Citizens of Latvia, a West Virginia-size nation with a 9 percent unemployment rate, have something to discuss besides the lack of jobs. If recent reports from Russian news sources are to be believed, Latvian politicians are less concerned with the country's economy and more interested in having sex with young hairless boys.
For the past year, Latvia has been mired in a pedophilia scandal that has reached the highest levels of government.
Last week, an investigating parliamentary commission named six prominent officials as suspects, including resigned Prime Minister Andris Skele, Justice Minister Valdis Birkavs, State Revenue Service chief Andrei Sonchik, postal service general director Aivars Droiskis and gymnasium director Roman Aliyev.
As they say in politics, oops.
The scandal first erupted in September 1999, when a teenager appeared on Latvian Independent Television's "Nedelya" program and accused prominent politician Ainars Eisakas of sexual harassment. According to the program, a pornography dealer named Yuri Yuryev supplied young boys to Eisakas through his Logos agency. Yuryev, who is now in custody, allegedly was in the business of producing porn videos and supplying minors to homosexual clients. The television program reported that if the information it had was correct, other members of the government were also involved.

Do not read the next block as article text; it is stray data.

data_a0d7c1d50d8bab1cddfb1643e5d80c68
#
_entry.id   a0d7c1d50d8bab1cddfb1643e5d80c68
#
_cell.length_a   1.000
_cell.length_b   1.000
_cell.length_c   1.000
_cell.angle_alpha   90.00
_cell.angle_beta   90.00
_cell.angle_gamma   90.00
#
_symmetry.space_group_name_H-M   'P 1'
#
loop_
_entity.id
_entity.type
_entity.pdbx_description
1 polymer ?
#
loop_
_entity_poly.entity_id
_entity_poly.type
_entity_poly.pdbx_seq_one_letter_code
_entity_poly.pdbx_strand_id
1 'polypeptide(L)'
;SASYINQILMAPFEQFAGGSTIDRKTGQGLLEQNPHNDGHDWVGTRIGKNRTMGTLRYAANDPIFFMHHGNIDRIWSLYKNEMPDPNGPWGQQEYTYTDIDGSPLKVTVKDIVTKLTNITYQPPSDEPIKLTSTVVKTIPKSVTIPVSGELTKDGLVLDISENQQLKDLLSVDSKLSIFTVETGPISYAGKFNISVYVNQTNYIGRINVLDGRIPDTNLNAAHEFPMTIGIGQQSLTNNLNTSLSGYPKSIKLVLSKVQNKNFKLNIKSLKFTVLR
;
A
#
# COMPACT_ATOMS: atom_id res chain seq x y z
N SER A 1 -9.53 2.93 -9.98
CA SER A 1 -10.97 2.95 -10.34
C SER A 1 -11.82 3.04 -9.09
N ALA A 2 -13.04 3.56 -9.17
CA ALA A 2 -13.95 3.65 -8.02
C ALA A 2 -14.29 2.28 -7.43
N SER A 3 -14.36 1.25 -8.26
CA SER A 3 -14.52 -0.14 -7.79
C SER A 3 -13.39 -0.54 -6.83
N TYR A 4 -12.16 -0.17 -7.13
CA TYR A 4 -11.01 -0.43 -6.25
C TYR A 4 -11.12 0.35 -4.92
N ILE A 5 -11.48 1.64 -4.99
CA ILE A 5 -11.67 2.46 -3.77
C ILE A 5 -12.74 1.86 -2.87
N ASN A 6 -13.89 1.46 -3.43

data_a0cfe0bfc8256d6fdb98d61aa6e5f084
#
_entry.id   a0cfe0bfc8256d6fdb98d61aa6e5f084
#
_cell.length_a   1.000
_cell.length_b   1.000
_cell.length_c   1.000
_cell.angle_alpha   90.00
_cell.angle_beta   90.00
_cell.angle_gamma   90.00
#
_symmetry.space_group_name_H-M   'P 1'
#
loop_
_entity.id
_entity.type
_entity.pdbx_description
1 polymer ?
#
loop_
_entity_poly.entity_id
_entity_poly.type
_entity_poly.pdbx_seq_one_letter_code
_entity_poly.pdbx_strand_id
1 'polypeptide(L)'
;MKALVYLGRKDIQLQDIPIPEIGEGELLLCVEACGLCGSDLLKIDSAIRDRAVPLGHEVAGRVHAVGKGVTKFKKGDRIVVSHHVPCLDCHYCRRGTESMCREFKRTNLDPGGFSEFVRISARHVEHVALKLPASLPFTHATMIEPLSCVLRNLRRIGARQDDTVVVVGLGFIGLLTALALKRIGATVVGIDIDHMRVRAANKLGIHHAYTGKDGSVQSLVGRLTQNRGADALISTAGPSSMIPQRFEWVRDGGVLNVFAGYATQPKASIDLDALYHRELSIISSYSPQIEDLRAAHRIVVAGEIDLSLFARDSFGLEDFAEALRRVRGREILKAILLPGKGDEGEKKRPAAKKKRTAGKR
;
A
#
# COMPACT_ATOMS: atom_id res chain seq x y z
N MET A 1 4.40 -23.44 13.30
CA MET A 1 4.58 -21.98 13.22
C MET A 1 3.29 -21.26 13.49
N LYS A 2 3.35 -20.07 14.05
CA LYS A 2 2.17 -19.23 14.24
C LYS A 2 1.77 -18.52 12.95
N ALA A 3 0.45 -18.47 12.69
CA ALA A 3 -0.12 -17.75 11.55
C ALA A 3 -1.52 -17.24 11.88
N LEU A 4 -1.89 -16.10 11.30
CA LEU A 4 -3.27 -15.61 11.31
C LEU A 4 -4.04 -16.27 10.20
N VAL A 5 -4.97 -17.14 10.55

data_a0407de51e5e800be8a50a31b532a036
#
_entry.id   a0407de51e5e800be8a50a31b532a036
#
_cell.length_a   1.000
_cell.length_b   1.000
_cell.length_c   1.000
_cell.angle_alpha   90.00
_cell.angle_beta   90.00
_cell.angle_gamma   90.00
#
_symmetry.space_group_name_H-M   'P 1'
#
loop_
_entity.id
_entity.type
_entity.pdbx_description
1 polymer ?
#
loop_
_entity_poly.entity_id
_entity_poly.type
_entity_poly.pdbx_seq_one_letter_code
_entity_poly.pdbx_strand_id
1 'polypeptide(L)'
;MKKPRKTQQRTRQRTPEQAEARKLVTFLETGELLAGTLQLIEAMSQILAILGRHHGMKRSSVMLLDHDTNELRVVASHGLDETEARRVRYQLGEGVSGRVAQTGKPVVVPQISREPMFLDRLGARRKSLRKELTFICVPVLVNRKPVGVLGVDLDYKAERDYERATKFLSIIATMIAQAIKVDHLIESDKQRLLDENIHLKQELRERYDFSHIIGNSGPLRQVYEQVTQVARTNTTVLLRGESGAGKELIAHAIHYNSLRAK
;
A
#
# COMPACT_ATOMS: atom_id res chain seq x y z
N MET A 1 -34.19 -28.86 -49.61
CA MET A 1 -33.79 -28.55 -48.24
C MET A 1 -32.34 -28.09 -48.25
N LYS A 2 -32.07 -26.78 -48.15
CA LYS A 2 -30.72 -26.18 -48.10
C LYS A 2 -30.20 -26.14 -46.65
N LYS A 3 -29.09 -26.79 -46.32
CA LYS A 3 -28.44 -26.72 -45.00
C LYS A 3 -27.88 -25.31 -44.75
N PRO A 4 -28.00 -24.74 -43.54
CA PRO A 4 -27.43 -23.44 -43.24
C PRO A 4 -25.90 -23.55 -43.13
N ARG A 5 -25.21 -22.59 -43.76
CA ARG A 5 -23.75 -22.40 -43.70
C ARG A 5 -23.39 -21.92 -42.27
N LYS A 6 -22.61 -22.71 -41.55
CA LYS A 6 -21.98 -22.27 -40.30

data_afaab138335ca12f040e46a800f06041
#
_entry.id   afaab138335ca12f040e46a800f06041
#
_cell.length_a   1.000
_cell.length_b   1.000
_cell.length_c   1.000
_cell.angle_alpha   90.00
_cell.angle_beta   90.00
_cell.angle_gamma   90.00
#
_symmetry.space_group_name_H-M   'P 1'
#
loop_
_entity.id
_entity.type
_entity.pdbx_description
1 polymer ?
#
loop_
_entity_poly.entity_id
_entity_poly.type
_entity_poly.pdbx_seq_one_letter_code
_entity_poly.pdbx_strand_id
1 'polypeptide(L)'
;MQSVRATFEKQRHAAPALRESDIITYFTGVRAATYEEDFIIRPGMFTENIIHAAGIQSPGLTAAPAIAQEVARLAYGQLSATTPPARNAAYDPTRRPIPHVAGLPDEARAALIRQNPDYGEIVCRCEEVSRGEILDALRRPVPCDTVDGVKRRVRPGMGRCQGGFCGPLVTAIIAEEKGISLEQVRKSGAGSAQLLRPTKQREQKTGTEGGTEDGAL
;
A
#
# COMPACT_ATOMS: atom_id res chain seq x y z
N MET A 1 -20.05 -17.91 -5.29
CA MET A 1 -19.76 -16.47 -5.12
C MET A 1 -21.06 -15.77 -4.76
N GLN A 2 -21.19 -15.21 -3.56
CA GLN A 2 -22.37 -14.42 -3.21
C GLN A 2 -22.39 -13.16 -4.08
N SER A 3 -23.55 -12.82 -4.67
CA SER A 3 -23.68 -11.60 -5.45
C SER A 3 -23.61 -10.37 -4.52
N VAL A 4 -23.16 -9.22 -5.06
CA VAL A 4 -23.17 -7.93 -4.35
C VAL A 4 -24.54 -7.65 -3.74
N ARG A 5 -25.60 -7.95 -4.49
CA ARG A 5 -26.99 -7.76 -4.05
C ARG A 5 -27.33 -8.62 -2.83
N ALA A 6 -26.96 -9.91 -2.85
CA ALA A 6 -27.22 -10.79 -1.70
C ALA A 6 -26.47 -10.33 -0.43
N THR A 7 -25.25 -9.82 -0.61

The prosecutor general's office began an investigation, but it dragged on so slowly that lawmakers set up a separate parliamentary commission. After further investigation, commission chairman Yanis Adamson stood up in Parliament two months ago and said that Skele, Birkavs and Sonchik could be involved in the case.
The prosecutor general's office was not pleased with this announcement, and said in a letter to the Parliament speaker that its investigation had found no incriminating evidence against the officials.
The prosecutor general's office said the commission had not shared evidence with prosecutors and had thus created "hindrance to the investigation." It then opened a criminal case against Adamson on charges of "insult to honor and dignity."
Adamson smelled a coverup, so when he named the officials in Parliament last week, he also gave special attention to Juris Zalitis, who happens to be the director of the General Prosecutor's Office Administrative Department. The commission has asked for a special investigation into Zalitis' involvement in the pedophilia scandal and considers his remaining in any government office amoral and possibly legally indefensible.